Webinar hosted by the LINKAGES and EpiC projects as part of the Key Populations: Evidence in Action series.
To access the audio recording of the webinar, please click here.
On March 19th, the USAID– and PEPFAR-supported LINKAGES and EpiC projects hosted the twelfth webinar in a webinar series entitled Key Populations: Evidence in Action. This webinar explored findings from new mathematical modelling studies that show that key populations and their sexual partners contribute a significant proportion of new HIV infections in epidemics in countries across sub-Saharan Africa. In addition, presenters shared the results of these novel studies that estimated the contribution of unmet needs among key populations to HIV transmission in Cameroon, Senegal, and South Africa, and discussed the implications for achieving epidemic control.
Tisha Wheeler, USAID Office of HIV/AIDS
Sharmistha Mishra, University of Toronto
How do you really know your HIV epidemic? Introducing the transmission population attributable fraction to inform the next generation of epidemic appraisals
Marie-Claude Boily, Imperial College London
Impact of past interventions and the role of unmet HIV prevention and treatment needs on HIV transmission among key populations in Yaounde, Cameroon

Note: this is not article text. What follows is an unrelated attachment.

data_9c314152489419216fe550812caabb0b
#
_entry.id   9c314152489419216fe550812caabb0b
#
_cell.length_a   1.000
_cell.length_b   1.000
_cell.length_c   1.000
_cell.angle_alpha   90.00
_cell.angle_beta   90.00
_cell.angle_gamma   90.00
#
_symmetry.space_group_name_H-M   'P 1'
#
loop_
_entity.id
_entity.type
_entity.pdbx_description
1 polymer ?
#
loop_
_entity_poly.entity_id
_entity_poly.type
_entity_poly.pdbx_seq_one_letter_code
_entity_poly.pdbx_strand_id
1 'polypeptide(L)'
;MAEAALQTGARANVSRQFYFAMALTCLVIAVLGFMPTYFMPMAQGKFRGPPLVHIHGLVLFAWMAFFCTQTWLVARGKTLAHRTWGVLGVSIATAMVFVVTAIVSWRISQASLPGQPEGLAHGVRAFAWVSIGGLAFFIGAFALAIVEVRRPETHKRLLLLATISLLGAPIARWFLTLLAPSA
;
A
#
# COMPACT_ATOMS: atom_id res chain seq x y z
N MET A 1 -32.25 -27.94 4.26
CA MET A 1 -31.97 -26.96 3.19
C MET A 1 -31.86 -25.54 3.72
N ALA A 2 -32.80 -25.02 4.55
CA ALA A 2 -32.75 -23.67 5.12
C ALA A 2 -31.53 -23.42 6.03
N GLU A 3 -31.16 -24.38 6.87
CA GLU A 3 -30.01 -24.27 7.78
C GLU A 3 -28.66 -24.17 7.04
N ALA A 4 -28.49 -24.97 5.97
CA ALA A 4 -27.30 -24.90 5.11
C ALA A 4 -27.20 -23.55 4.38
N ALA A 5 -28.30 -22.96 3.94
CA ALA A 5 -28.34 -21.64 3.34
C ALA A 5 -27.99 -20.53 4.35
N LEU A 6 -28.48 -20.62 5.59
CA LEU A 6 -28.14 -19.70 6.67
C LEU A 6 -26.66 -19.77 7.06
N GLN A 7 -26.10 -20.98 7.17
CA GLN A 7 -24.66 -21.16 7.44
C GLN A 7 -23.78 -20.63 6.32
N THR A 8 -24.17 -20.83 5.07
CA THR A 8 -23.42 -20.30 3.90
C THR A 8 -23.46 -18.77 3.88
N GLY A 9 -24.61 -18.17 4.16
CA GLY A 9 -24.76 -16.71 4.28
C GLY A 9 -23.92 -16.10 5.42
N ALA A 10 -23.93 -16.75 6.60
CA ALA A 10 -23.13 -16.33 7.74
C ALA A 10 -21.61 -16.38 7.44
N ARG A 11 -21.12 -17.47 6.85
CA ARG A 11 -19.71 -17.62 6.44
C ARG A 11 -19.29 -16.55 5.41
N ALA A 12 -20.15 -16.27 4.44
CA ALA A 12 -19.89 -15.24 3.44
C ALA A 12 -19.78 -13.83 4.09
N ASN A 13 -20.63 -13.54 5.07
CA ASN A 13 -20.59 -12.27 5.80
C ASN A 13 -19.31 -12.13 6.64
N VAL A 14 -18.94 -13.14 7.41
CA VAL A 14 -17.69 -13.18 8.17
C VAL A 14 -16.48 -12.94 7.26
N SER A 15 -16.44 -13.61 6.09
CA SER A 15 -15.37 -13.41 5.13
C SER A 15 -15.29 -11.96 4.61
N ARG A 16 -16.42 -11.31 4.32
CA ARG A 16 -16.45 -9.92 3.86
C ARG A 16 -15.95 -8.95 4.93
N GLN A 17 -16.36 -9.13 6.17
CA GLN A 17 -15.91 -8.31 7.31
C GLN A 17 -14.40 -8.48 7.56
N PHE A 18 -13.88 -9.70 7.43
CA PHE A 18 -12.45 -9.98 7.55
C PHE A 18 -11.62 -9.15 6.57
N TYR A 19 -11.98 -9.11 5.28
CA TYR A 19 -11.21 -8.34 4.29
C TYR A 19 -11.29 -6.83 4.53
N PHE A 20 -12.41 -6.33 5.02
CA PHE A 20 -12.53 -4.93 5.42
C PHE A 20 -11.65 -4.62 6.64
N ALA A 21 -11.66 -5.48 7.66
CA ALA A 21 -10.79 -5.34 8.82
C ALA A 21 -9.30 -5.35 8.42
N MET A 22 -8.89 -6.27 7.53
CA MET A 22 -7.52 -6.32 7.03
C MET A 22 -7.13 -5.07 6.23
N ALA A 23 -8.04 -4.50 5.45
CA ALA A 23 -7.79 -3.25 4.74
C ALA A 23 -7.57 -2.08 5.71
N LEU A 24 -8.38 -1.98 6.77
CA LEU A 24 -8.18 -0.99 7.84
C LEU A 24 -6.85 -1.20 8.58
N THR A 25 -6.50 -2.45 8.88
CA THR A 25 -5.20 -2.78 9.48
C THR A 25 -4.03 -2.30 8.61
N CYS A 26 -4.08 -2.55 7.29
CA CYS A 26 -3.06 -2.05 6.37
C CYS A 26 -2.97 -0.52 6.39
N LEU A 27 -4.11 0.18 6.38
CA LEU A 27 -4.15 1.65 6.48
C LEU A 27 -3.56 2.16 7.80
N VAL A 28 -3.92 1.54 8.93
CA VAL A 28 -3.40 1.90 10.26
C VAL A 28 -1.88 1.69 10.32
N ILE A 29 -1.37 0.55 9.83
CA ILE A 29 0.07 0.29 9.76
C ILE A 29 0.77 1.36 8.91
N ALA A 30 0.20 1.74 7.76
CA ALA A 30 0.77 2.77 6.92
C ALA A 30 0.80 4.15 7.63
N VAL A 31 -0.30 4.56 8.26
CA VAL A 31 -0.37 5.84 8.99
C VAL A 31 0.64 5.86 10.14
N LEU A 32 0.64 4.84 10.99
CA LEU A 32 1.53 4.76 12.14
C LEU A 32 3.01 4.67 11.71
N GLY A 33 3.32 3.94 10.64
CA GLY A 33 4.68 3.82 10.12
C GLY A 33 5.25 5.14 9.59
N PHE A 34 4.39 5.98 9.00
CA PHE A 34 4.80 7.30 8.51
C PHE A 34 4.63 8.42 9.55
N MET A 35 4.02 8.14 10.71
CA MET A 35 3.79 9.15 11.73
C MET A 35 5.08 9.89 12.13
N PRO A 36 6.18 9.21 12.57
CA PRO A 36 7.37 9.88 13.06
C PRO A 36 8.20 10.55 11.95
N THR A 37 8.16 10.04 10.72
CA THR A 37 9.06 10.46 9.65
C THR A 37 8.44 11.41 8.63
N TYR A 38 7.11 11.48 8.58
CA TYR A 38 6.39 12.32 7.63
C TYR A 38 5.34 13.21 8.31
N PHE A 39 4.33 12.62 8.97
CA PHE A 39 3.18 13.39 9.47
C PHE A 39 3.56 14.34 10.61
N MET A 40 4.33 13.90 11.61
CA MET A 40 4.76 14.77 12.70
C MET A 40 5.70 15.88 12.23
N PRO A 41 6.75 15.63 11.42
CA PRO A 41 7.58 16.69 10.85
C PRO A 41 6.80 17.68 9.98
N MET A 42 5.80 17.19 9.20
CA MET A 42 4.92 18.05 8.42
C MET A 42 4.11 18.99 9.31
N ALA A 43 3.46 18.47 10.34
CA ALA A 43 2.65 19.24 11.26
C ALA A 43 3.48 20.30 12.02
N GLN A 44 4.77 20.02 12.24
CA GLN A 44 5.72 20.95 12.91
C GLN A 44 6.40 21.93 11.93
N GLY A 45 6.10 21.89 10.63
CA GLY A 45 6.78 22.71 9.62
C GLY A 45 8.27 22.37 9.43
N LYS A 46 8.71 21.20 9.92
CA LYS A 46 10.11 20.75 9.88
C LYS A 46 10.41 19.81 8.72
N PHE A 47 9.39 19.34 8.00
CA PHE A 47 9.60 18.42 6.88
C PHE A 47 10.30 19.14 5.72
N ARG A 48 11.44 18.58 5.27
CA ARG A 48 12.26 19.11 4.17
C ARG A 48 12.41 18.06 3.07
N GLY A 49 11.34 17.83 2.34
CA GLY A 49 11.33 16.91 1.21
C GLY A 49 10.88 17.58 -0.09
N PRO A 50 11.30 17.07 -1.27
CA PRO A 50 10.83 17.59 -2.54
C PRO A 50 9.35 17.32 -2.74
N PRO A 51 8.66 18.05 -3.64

Stefan Baral, Johns Hopkins University School of Public Health
Modeling unmet HIV prevention and treatment needs among key populations in Senegal
Greg Millett, amfAR
Stumbling blocks for a more efficient HIV response targeting key populations
This webinar series is intended to be a platform for (1) sharing state-of-the-art knowledge, emerging evidence, and promising practices for achieving greater impact on the HIV epidemic through programs for key populations; (2) addressing pressing questions and controversial issues from the perspective of key population experts and community members; and (3) fostering dialogue among a broad set of partners working in key-population-focused research, programming, and advocacy.
The webinars will cover a range of topics, including introduction and scale-up of HIV self-testing and pre-exposure prophylaxis for key populations; cascade monitoring and data use; information and communication technology-based interventions; effective strategies for addressing violence, stigma, and discrimination; differentiated models for delivering antiretroviral therapy; and community empowerment.
This webinar series is open to anyone interested in key populations, including program implementers, researchers, policy-makers, advocates, funders, and community members.